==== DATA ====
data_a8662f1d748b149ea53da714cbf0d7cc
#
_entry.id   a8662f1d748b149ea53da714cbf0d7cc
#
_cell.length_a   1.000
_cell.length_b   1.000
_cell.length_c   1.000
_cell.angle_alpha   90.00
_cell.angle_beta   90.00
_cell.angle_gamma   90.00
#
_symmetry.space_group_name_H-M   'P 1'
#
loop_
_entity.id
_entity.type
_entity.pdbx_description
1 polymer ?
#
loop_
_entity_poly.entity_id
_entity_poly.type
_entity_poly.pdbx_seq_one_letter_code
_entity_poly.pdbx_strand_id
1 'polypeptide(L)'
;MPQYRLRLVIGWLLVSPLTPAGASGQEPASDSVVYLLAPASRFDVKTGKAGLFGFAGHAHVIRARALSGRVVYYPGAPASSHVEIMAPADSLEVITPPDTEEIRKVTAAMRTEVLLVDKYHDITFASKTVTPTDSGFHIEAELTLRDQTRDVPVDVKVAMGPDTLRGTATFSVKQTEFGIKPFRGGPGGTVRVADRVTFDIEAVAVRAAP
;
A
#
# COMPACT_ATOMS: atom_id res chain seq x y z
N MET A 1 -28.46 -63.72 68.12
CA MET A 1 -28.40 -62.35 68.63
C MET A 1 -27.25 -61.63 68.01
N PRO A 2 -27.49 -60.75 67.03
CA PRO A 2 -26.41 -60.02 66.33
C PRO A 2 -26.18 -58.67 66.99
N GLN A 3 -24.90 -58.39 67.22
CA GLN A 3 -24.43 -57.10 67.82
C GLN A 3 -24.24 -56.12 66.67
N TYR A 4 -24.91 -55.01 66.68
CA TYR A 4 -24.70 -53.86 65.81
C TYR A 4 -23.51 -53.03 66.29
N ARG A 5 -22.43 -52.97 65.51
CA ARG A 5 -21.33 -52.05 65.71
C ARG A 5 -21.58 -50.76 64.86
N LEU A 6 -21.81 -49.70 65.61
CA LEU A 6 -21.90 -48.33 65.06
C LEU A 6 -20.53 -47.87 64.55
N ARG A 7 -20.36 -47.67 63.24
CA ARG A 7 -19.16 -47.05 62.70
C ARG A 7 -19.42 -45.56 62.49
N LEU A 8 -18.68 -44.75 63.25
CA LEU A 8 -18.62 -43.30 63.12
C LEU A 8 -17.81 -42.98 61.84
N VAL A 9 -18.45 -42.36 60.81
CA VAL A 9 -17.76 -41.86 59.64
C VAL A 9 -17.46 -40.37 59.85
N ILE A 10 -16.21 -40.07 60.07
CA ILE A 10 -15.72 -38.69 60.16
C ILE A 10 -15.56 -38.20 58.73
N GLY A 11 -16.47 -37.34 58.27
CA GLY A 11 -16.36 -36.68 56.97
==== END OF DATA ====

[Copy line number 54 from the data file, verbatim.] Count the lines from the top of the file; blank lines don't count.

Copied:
C LEU A 8 -17.81 -42.98 61.84